French automaker Renault is expected to show a concept vehicle at the upcoming Paris Auto Show capable of hitting 117 mpg combined.
Not one to be left out, rival Peugeot will also show a 117 mpg concept at Paris--albeit one that may not be too far from production.
It stems from a French government target that requires automakers to produce a 117 mpg production vehicle by 2020.
The number isn't as arbitrary as it sounds, as it equates to 2 liters of fuel per 100 kilometers, the measure of fuel economy used across most of Europe.
This compresses and stores air using hydraulic pumps as the car drives along or decelerates, air which can then be used to assist the 208 under acceleration.
In effect, it works very much like a regular hybrid drivetrain, without resorting to a bank of heavy batteries. Power from the engine and hydraulic pumps is sent through an epicyclic transmission, similar to the 'e-CVT' you'd find in a Toyota Prius.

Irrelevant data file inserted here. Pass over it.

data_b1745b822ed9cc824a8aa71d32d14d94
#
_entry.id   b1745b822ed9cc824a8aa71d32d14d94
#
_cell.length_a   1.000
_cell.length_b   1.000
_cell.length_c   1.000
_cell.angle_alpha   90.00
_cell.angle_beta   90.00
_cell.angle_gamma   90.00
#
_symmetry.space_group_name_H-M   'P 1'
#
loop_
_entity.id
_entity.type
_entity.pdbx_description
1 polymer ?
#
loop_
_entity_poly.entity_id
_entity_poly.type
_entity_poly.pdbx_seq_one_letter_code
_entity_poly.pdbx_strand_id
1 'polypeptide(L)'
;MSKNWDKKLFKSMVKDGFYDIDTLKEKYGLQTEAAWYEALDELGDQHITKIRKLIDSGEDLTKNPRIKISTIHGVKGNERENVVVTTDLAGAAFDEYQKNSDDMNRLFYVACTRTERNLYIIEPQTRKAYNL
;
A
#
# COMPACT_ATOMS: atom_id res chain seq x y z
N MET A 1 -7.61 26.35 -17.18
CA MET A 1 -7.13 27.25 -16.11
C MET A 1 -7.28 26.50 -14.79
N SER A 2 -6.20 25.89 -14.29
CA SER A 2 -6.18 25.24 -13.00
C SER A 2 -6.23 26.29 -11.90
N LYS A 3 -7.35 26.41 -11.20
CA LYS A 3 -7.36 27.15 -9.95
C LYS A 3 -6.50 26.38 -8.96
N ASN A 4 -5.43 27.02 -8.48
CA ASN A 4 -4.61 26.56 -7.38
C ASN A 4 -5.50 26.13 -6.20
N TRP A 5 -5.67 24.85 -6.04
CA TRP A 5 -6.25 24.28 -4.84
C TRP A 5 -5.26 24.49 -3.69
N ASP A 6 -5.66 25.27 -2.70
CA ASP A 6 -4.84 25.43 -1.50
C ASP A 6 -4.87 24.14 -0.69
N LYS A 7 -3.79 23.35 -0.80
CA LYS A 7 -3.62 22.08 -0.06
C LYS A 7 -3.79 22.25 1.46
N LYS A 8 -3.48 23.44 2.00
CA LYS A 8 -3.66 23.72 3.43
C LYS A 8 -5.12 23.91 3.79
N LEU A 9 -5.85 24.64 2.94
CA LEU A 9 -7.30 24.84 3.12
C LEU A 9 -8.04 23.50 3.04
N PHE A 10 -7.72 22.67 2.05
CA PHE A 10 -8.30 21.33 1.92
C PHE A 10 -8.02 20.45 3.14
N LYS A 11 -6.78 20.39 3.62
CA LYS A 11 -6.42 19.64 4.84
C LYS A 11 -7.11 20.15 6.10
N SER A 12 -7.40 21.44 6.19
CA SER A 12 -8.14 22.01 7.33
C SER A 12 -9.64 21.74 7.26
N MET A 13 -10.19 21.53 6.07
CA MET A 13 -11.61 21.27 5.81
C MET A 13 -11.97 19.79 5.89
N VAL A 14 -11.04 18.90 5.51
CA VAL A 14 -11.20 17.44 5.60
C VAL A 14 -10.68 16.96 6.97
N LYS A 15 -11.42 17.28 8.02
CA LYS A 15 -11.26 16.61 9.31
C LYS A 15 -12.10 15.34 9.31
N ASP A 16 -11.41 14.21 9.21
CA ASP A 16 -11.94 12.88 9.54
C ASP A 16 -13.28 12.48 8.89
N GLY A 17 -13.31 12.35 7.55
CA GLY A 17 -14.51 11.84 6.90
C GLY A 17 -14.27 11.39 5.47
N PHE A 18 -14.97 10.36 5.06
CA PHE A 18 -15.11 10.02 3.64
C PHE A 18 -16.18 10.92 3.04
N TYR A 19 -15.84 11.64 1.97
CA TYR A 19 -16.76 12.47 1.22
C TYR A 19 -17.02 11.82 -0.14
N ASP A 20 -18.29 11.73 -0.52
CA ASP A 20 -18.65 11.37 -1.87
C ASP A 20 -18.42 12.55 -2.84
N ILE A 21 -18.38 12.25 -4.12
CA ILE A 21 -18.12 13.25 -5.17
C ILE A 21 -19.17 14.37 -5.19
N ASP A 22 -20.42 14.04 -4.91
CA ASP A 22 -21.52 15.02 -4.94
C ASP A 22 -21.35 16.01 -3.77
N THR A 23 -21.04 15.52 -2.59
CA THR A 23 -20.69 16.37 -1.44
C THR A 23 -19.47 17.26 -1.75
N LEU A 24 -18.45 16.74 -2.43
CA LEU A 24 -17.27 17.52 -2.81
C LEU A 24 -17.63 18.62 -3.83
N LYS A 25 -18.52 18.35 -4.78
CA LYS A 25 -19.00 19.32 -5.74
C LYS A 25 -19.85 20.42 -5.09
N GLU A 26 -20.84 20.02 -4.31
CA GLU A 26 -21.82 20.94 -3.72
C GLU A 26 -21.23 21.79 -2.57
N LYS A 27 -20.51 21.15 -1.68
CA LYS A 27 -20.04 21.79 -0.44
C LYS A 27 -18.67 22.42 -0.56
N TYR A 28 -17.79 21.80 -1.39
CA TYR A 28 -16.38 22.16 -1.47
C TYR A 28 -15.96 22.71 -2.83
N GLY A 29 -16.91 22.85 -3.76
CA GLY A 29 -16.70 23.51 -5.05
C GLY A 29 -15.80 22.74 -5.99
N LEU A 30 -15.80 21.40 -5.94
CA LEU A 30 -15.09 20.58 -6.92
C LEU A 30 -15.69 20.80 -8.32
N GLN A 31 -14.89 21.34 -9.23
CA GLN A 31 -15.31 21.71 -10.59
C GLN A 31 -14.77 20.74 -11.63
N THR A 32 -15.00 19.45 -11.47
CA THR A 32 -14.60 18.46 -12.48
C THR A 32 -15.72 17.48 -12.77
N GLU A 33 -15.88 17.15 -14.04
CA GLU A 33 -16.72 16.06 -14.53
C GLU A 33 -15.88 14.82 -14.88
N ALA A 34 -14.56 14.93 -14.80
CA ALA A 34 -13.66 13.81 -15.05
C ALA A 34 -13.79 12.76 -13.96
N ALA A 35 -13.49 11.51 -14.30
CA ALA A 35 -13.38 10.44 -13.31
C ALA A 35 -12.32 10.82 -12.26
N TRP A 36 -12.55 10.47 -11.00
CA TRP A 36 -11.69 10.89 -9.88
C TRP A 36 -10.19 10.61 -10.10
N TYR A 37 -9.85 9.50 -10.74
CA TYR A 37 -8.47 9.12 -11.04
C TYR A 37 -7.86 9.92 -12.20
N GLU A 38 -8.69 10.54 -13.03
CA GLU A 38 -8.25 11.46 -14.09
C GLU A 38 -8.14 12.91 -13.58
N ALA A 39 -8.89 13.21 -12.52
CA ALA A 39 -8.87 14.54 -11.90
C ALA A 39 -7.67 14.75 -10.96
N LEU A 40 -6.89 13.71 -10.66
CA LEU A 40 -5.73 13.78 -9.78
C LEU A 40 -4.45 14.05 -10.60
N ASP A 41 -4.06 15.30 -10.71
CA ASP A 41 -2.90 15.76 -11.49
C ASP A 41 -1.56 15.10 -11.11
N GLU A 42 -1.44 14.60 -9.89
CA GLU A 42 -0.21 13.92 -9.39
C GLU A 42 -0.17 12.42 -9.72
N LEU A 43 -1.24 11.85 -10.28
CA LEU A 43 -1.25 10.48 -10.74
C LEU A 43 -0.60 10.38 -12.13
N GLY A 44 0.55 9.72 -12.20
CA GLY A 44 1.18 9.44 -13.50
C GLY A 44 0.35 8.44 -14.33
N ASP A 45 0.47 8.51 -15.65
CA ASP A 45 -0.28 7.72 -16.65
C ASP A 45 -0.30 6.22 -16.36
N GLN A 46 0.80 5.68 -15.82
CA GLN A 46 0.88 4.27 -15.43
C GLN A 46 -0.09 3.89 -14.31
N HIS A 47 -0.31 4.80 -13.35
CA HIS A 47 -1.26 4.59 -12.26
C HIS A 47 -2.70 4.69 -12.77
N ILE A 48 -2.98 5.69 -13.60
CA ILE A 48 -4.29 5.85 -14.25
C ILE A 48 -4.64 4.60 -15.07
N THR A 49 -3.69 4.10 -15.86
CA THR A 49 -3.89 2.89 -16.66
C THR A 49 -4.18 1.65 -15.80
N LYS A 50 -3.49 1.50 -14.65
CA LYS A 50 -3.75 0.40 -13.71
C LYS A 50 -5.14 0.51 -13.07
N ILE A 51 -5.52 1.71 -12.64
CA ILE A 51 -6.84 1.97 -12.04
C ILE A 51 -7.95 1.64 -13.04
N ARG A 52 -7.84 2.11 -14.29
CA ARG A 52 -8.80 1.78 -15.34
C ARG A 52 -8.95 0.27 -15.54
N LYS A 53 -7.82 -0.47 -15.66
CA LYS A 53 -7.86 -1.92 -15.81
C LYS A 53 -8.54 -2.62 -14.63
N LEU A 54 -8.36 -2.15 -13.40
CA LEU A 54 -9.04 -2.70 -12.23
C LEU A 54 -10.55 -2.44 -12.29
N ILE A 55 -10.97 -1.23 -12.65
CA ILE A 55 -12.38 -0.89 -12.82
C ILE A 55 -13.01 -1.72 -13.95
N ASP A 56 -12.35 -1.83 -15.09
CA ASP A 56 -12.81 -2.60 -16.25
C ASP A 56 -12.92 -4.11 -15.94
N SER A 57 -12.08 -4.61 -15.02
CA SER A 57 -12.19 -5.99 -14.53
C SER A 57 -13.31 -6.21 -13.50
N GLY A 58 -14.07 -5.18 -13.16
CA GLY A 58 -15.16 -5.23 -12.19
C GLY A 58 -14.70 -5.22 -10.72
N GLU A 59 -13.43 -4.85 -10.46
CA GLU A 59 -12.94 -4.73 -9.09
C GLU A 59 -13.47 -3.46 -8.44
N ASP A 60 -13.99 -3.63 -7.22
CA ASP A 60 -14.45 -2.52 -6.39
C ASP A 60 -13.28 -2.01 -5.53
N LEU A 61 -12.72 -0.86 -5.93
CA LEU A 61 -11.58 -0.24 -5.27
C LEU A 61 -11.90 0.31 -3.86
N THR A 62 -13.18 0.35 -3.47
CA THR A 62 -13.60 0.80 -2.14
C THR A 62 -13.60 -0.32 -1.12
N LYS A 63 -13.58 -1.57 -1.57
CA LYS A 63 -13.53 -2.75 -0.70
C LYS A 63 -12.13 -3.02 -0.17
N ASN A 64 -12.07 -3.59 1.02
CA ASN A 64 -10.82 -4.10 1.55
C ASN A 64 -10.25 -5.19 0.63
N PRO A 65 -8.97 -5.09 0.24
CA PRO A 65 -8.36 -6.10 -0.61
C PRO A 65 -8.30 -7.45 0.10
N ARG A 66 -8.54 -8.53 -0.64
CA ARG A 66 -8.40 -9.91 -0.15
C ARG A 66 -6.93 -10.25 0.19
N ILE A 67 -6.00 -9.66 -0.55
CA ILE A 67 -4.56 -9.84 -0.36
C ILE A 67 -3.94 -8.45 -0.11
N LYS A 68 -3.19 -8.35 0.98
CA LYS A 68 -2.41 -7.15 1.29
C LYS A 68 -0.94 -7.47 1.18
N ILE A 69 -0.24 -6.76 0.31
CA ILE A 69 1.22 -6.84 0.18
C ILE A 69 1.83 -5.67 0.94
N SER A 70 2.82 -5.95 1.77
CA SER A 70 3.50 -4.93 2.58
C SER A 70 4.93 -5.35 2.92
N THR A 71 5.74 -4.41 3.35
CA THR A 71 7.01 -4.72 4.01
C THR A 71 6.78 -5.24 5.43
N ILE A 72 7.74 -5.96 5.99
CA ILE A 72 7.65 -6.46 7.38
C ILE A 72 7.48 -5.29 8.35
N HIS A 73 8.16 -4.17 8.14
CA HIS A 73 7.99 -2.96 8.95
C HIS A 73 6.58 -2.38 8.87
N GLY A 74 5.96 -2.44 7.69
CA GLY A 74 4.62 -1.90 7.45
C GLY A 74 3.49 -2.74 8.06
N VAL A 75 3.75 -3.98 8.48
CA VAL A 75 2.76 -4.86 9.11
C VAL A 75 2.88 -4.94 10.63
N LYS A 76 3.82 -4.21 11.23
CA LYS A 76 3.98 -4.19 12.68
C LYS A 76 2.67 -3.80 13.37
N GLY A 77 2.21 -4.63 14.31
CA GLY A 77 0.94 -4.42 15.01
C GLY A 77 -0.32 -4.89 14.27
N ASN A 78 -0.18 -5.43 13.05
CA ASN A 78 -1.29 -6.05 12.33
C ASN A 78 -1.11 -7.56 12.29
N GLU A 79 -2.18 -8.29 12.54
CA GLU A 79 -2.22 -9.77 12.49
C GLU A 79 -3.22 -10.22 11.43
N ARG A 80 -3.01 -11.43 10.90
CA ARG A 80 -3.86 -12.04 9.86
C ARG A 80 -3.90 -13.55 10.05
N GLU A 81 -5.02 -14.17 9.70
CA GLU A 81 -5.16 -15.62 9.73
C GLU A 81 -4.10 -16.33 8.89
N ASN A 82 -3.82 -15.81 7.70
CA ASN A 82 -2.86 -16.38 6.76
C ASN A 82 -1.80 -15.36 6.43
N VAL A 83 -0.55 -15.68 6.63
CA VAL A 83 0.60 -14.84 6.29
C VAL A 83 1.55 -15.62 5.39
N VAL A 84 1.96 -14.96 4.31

To help it work to best effect, Peugeot has sliced 220 lbs from the 208's mass by replacing some of its structure with composites and aluminum. The doors and tailgate are also formed from carbon composites.
Peugeot 208 Hybrid Air concept
The upshot is a curb weight of just under 1,900 lbs, far lighter than any other similarly-sized car.
It also sits on lower suspension than the standard car, and aero tweaks to the 208's body help it slip through the air a little easier--though Peugeot has resisted changes as dramatic as those on its last 117 mpg concept, the 208 FE.
That car featured an extended tailgate, an even more dramatic weight reduction to 1,719 lbs, and a more conventional hybrid drivetrain assisted by a 40-horsepower electric motor to hit the French target.
Hybrid Air is remarkably effective though, boosting the standard 208 1.2's economy from 52 mpg to the magic 117 mpg figure. CO2 emissions drop by a similarly large margin, from 104 g/km to just over 46 g/km.
If the promised cost reduction of Hybrid Air is as significant as its economy performance, it could be the next big thing for the small car sector.